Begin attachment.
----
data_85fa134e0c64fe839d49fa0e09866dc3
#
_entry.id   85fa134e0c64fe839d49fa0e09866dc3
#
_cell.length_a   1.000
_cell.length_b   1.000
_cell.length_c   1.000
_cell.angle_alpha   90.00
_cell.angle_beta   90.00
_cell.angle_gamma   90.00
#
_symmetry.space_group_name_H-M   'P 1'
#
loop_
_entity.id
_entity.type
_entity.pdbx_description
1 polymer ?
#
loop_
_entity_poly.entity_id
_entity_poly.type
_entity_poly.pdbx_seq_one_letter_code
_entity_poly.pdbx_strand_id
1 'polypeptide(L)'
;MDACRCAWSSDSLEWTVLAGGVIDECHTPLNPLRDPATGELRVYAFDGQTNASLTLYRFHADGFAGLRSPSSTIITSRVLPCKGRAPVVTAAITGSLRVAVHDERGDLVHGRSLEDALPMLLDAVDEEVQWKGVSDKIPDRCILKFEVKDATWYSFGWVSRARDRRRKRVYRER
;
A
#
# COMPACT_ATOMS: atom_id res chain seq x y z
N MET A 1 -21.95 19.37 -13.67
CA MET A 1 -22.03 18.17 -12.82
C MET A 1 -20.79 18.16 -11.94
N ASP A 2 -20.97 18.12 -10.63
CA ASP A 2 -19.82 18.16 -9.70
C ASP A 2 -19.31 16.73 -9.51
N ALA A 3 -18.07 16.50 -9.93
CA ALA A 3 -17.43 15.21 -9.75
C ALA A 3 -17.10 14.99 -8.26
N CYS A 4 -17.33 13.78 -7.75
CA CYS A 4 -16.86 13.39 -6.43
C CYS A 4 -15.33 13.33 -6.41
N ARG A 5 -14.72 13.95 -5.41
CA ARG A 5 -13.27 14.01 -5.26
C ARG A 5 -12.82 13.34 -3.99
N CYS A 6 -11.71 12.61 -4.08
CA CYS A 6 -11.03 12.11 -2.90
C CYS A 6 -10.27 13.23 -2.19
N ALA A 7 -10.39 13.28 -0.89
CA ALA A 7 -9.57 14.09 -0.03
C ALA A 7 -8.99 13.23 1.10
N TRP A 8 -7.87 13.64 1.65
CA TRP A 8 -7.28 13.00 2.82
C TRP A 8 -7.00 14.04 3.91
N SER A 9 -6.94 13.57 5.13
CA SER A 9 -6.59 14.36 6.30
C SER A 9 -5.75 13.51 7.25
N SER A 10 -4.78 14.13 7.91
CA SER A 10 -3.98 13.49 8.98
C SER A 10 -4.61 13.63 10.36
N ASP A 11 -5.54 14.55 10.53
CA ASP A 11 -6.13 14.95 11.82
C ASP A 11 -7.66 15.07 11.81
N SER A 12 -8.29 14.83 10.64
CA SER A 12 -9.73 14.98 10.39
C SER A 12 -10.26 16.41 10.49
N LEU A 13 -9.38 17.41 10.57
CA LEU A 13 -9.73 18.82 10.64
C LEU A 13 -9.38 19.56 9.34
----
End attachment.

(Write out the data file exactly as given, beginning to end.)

data_85fa134e0c64fe839d49fa0e09866dc3
#
_entry.id   85fa134e0c64fe839d49fa0e09866dc3
#
_cell.length_a   1.000
_cell.length_b   1.000
_cell.length_c   1.000
_cell.angle_alpha   90.00
_cell.angle_beta   90.00
_cell.angle_gamma   90.00
#
_symmetry.space_group_name_H-M   'P 1'
#
loop_
_entity.id
_entity.type
_entity.pdbx_description
1 polymer ?
#
loop_
_entity_poly.entity_id
_entity_poly.type
_entity_poly.pdbx_seq_one_letter_code
_entity_poly.pdbx_strand_id
1 'polypeptide(L)'
;MDACRCAWSSDSLEWTVLAGGVIDECHTPLNPLRDPATGELRVYAFDGQTNASLTLYRFHADGFAGLRSPSSTIITSRVLPCKGRAPVVTAAITGSLRVAVHDERGDLVHGRSLEDALPMLLDAVDEEVQWKGVSDKIPDRCILKFEVKDATWYSFGWVSRARDRRRKRVYRER
;
A
#
# COMPACT_ATOMS: atom_id res chain seq x y z
N MET A 1 -21.95 19.37 -13.67
CA MET A 1 -22.03 18.17 -12.82
C MET A 1 -20.79 18.16 -11.94
N ASP A 2 -20.97 18.12 -10.63
CA ASP A 2 -19.82 18.16 -9.70
C ASP A 2 -19.31 16.73 -9.51
N ALA A 3 -18.07 16.50 -9.93
CA ALA A 3 -17.43 15.21 -9.75
C ALA A 3 -17.10 14.99 -8.26
N CYS A 4 -17.33 13.78 -7.75
CA CYS A 4 -16.86 13.39 -6.43
C CYS A 4 -15.33 13.33 -6.41
N ARG A 5 -14.72 13.95 -5.41
CA ARG A 5 -13.27 14.01 -5.26
C ARG A 5 -12.82 13.34 -3.99
N CYS A 6 -11.71 12.61 -4.08
CA CYS A 6 -11.03 12.11 -2.90
C CYS A 6 -10.27 13.23 -2.19
N ALA A 7 -10.39 13.28 -0.89
CA ALA A 7 -9.57 14.09 -0.03
C ALA A 7 -8.99 13.23 1.10
N TRP A 8 -7.87 13.64 1.65
CA TRP A 8 -7.28 13.00 2.82
C TRP A 8 -7.00 14.04 3.91
N SER A 9 -6.94 13.57 5.13
CA SER A 9 -6.59 14.36 6.30
C SER A 9 -5.75 13.51 7.25
N SER A 10 -4.78 14.13 7.91
CA SER A 10 -3.98 13.49 8.98
C SER A 10 -4.61 13.63 10.36
N ASP A 11 -5.54 14.55 10.53
CA ASP A 11 -6.13 14.95 11.82
C ASP A 11 -7.66 15.07 11.81
N SER A 12 -8.29 14.83 10.64
CA SER A 12 -9.73 14.98 10.39
C SER A 12 -10.26 16.41 10.49
N LEU A 13 -9.38 17.41 10.57
CA LEU A 13 -9.73 18.82 10.64
C LEU A 13 -9.38 19.56 9.34